"Sylvia Else" <firstname.lastname@example.org> wrote... > On 19/06/2010 11:43 AM, |-|ercules wrote: >> "Virgil" <Virgil@home.esc> wrote >>> In article >>> <email@example.com>, >>> WM <firstname.lastname@example.org> wrote: >>> >>>> Pi is constructable and computable and definable, because there is a >>>> finite rule (in fact there are many) to find each digit desired. But >>>> as there are only countably many finite rules, there cannot be more >>>> defined numbers. >>> >>> If there are countably many rules then there are uncountably many >>> lists of rules capable of generating a number. >>> >>> >>> >>> >>> >>>> Therefore matheologicians have created undefinable >>>> "numbers". >>> >>> WM mistakes the issue. >>> In pure mathematics, like in games, one has a set of rules to follow. >>> Differing sets of rules generate differing systems only some of which >>> are of much mathematical interest. >>> >>> The systems of rules we chose to use need not be subject to the >>> constraints that the system of rules that WM choses to play by are >>> subject to. >>> >>> For example, in FOL+ZFC, a commonly used system of rules which WM doe >>> not care for, all sorts of things are legitimate that none of WM's >>> systems of rules will allow. >>> >>> WM tries to force everyone to play only by his rules, but most of us >>> find his system of rules dead boring and of little or no mathematical >>> interest. >>> Fortunately, outside of those classrooms in which his poor students >>> are compelled to play by his rules, he has no power to impose those >>> rules on anyone. >> >> Unfortunately your last paragraph is speculation and your superinfinity >> rules >> are full of contradictions. >> >> You show this example as Cantor's method >> >> 123 >> 456 >> 789 >> >> Diag = 159 >> AntiDiag = 260 >> >> But this method miserably fails on the computable set of reals, THERE IS >> NO new sequence like 260 in this example. > > Computable set of reals? Set of computable reals?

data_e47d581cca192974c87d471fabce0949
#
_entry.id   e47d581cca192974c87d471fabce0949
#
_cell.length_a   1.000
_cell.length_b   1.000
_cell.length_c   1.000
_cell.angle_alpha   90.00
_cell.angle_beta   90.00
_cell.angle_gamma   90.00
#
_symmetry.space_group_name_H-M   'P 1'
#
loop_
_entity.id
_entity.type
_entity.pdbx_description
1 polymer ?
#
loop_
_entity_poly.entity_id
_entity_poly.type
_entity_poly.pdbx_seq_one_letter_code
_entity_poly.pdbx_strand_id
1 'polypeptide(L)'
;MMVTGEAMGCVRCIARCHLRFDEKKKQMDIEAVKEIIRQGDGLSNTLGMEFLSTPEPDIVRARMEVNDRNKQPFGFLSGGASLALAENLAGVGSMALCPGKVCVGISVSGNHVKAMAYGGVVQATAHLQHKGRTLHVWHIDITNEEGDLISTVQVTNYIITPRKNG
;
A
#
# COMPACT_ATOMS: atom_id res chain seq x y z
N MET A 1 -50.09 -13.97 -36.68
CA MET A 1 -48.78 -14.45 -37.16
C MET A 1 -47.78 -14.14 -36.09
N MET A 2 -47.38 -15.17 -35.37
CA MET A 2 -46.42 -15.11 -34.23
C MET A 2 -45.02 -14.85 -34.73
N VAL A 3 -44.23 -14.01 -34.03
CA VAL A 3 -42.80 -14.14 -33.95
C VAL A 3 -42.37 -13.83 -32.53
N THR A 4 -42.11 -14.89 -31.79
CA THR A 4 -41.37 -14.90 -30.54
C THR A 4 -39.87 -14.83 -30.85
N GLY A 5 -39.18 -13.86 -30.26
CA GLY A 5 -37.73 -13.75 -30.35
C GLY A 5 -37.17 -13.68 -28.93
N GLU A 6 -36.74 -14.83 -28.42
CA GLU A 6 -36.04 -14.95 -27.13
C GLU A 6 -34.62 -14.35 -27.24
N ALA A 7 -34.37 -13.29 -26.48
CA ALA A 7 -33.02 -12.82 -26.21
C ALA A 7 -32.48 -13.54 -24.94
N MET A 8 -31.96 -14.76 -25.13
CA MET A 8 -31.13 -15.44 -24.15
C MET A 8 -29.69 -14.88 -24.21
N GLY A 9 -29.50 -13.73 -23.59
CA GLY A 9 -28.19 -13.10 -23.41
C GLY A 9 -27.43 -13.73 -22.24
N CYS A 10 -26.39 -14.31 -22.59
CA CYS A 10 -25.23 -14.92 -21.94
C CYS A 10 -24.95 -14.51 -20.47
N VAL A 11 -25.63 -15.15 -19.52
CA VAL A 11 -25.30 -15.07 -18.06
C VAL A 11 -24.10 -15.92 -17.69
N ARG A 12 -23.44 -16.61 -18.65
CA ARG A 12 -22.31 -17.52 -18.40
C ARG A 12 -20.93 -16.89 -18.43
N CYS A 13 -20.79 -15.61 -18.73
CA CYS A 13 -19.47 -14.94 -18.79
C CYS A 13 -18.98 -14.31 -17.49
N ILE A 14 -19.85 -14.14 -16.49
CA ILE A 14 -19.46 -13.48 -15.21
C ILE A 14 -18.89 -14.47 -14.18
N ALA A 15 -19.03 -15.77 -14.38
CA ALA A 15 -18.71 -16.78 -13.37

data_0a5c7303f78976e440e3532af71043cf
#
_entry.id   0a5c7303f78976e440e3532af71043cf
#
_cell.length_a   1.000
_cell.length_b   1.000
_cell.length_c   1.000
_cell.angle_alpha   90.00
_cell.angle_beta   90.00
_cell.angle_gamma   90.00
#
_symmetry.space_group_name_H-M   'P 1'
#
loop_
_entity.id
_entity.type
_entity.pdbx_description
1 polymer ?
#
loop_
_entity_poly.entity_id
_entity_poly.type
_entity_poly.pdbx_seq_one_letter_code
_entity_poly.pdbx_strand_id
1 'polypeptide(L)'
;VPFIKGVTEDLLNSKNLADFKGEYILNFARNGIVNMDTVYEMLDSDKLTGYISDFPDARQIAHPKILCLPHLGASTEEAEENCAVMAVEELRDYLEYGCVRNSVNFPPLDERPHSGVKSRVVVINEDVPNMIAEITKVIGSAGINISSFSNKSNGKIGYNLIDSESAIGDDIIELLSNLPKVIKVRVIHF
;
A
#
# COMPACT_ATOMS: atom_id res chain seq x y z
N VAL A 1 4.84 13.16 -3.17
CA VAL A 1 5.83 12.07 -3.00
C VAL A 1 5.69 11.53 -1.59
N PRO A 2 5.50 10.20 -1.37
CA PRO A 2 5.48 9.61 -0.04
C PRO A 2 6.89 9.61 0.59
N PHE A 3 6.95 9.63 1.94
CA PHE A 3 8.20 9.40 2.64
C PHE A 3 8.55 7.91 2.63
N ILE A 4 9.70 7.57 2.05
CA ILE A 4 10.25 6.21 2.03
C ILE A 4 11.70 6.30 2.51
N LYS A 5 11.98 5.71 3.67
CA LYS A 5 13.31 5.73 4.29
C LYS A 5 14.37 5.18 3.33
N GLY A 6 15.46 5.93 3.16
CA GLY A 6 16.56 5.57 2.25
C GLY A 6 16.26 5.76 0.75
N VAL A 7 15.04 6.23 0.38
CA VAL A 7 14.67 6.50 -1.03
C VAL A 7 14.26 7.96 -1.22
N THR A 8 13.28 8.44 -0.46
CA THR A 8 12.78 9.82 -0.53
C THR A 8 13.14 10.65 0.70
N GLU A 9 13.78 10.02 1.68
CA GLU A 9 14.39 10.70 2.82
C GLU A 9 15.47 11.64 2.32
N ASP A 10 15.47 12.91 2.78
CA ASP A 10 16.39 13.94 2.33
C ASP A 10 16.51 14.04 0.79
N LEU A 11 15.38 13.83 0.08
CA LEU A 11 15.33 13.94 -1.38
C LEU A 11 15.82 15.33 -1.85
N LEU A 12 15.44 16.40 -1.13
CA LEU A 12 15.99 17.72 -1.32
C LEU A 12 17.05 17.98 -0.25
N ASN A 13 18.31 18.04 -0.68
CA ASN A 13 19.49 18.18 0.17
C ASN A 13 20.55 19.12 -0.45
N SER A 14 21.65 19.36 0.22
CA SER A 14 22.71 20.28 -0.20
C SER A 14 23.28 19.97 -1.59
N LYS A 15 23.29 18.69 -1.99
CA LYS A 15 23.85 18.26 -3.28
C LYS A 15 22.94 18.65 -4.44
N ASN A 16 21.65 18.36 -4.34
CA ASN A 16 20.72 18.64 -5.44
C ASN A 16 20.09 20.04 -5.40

I mixed up "miserably fails" with "fails miserably" but don't see what your distinction is here.
> > Cantor proves that the set of reals is not countable. It's not saying > anything about computables. >
>> >> Why don't you rework Cantor's proof to define ALL anti-diagonals instead >> of 1 particular anti-diagonal? > > Because there's no need. We hyphothesise that the reals are countable. > Since they are countable we can list them, and the list will contain all > the reals. Then we show that there's a number that isn't in the list, > which contradicts the hypothesis, which must therefore be wrong. Hence > the reals aren't countable. It seems straightforward enough.
Do it anyway and you'll see what a bogus argument you have!!
> To avoid this proof, you have to dispute reductio-ad-absurdum arguments > in general, argue that reals cannot be expressed as infinite strings of > digits, or have axioms that exclude the construted anti-diagonal from > the set of reals. > > Sylvia.
To support your argument you should at least show that you've formed a new sequence of digits.
If you actually read my derivation of herc_cant_3 instead of blindly dismissing it, you'll see it holds, just like all digits of PI appear in order below this line, if interpreted correctly.